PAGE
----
In June 2022, four in ten adults1 in the United States reported symptoms of anxiety or depression—a big jump from the one in ten adults2 who reported these symptoms in June 2019. This unprecedented mental health crisis affects people of all ages and, according to a statement issued by the Biden-Harris administration, is exposing long-standing cracks in our care infrastructure.3 To address the crisis, the U.S. government has invested $3 billion,4 a part of The American Rescue Plan (ARP),5 to expand state-level access to mental health and substance use services.
Just as the government is taking measurable action to improve access to care, so should organizations that want to support a healthy workforce. Read on to learn about common barriers to care and what employers can do to reduce them.
What are common barriers to accessing mental health care?
Over the last few years, employers across the country have increasingly prioritized offering mental healthcare benefits to their teams. But having services available doesn’t necessarily mean that those services are accessible. Employees face many barriers to accessing the behavioral health care they need. Let’s look at four of the most common barriers.
1. Mental health care provider shortages
Part of the current mental health crisis in the U.S. is due to a shortage of mental health care providers. With 77% of U.S. counties6 experiencing a severe shortage of psychiatrists, 155 million people7 are without access to care. Unfortunately, this issue is expected to get much worse.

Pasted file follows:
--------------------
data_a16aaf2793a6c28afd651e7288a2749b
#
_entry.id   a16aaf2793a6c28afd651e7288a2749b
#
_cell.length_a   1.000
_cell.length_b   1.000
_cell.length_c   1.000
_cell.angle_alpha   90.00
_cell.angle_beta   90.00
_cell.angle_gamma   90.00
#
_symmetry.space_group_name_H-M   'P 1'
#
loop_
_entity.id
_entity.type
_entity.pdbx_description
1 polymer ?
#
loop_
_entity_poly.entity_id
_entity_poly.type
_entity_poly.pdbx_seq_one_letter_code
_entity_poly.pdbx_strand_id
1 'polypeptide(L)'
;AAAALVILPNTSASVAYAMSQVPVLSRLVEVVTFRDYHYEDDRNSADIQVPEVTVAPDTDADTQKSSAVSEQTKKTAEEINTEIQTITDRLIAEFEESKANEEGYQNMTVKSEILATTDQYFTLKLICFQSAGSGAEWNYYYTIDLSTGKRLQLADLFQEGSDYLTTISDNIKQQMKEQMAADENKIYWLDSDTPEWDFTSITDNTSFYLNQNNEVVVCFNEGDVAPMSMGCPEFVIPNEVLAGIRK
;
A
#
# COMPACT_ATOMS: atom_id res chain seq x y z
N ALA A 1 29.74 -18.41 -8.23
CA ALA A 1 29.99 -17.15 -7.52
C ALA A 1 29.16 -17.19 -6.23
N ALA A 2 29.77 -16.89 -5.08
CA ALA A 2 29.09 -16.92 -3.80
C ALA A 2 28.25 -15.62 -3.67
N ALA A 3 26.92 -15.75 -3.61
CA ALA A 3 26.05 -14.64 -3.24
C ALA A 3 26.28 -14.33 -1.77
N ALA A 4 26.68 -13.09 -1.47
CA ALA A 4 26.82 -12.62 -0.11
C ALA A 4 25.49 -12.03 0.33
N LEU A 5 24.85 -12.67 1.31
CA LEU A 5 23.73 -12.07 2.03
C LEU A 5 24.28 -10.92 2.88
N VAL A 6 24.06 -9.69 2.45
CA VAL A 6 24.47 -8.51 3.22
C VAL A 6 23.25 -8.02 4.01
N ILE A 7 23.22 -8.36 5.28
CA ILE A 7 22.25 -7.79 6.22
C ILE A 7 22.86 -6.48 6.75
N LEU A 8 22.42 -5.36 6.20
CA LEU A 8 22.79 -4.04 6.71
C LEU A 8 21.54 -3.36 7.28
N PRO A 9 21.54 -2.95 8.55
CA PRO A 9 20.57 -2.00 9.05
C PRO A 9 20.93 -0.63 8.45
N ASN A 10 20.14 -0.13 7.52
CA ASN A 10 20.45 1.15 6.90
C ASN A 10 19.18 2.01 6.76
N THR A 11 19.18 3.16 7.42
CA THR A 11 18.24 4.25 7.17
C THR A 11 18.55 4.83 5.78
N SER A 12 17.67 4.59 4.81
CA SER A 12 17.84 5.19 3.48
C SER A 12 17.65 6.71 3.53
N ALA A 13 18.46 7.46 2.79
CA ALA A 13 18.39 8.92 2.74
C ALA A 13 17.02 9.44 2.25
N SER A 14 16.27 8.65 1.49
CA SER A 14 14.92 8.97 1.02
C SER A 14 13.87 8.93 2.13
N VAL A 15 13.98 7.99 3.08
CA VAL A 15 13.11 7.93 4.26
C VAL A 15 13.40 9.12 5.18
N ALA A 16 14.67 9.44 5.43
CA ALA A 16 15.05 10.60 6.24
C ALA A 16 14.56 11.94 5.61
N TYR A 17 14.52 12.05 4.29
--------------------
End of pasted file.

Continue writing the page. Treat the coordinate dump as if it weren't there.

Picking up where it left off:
2. Administrative burden
A whopping 9 out of 10 Americans struggle with health literacy,8 making an already confusing healthcare landscape even more challenging to navigate. When faced with the overwhelming burden of finding and accessing care on their own, many employees decide to go without receiving mental health care altogether.
3. The cost of care
Despite the uptick in EAPs as a benefit, many employees don’t know what’s available to them and, if they do, aren’t sure what’s covered or how to access the services. With employee utilization of traditional EAPs averaging well under 10%,9 offering the benefit costs employers more than it saves them.
4. Reactive care
On average, it takes 11 years after mental health symptoms to begin for someone to seek treatment10 Likewise, chronic conditions are often left untreated when they develop. By the time an employee seeks care for a chronic condition or mental health issue, the focus is on treating the symptoms instead of the root cause, leading to increased healthcare costs for both the employee and their employer.
How can organizations improve access to care for employees?
While access to care is a complicated issue overall, there are straightforward solutions employers can implement to reduce barriers to care and improve the wellbeing of their workforce. In our Access to Care flipbook, we share insights to help organizations understand how these barriers affect employee access to care and options for addressing these concerns.
To learn more about how your organization can improve access to care, download Uprise Health’s Access to Care Flipbook.